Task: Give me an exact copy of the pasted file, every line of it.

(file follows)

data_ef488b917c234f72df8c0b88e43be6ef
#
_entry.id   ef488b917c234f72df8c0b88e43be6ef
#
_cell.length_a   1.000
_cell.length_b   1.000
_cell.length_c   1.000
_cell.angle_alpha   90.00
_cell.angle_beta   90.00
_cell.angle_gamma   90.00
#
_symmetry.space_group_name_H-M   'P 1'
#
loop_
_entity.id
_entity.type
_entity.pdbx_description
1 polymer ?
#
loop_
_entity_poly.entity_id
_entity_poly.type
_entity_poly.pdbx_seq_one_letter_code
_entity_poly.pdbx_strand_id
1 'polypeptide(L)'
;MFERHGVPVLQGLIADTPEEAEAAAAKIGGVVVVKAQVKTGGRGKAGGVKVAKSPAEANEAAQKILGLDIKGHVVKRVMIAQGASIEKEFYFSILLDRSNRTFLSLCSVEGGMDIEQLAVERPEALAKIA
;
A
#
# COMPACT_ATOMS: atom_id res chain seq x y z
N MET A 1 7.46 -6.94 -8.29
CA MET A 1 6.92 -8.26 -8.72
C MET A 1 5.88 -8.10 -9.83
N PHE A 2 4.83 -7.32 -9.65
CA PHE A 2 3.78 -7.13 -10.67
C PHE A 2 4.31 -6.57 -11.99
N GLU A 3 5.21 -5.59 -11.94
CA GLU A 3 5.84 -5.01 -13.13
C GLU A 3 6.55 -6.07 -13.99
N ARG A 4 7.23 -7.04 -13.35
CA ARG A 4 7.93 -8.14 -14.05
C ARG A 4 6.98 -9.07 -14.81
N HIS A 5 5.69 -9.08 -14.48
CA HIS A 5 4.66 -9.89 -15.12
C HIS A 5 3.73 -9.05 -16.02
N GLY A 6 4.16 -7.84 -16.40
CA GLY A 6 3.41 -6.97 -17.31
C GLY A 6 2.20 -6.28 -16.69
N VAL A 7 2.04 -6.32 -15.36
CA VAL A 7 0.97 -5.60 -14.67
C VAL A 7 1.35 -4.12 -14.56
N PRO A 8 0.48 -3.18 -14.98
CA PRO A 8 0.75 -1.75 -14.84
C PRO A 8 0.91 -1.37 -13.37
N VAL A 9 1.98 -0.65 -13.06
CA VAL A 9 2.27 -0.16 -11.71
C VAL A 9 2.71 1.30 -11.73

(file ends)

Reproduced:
data_ef488b917c234f72df8c0b88e43be6ef
#
_entry.id   ef488b917c234f72df8c0b88e43be6ef
#
_cell.length_a   1.000
_cell.length_b   1.000
_cell.length_c   1.000
_cell.angle_alpha   90.00
_cell.angle_beta   90.00
_cell.angle_gamma   90.00
#
_symmetry.space_group_name_H-M   'P 1'
#
loop_
_entity.id
_entity.type
_entity.pdbx_description
1 polymer ?
#
loop_
_entity_poly.entity_id
_entity_poly.type
_entity_poly.pdbx_seq_one_letter_code
_entity_poly.pdbx_strand_id
1 'polypeptide(L)'
;MFERHGVPVLQGLIADTPEEAEAAAAKIGGVVVVKAQVKTGGRGKAGGVKVAKSPAEANEAAQKILGLDIKGHVVKRVMIAQGASIEKEFYFSILLDRSNRTFLSLCSVEGGMDIEQLAVERPEALAKIA
;
A
#
# COMPACT_ATOMS: atom_id res chain seq x y z
N MET A 1 7.46 -6.94 -8.29
CA MET A 1 6.92 -8.26 -8.72
C MET A 1 5.88 -8.10 -9.83
N PHE A 2 4.83 -7.32 -9.65
CA PHE A 2 3.78 -7.13 -10.67
C PHE A 2 4.31 -6.57 -11.99
N GLU A 3 5.21 -5.59 -11.94
CA GLU A 3 5.84 -5.01 -13.13
C GLU A 3 6.55 -6.07 -13.99
N ARG A 4 7.23 -7.04 -13.35
CA ARG A 4 7.93 -8.14 -14.05
C ARG A 4 6.98 -9.07 -14.81
N HIS A 5 5.69 -9.08 -14.48
CA HIS A 5 4.66 -9.89 -15.12
C HIS A 5 3.73 -9.05 -16.02
N GLY A 6 4.16 -7.84 -16.40
CA GLY A 6 3.41 -6.97 -17.31
C GLY A 6 2.20 -6.28 -16.69
N VAL A 7 2.04 -6.32 -15.36
CA VAL A 7 0.97 -5.60 -14.67
C VAL A 7 1.35 -4.12 -14.56
N PRO A 8 0.48 -3.18 -14.98
CA PRO A 8 0.75 -1.75 -14.84
C PRO A 8 0.91 -1.37 -13.37
N VAL A 9 1.98 -0.65 -13.06
CA VAL A 9 2.27 -0.16 -11.71
C VAL A 9 2.71 1.30 -11.73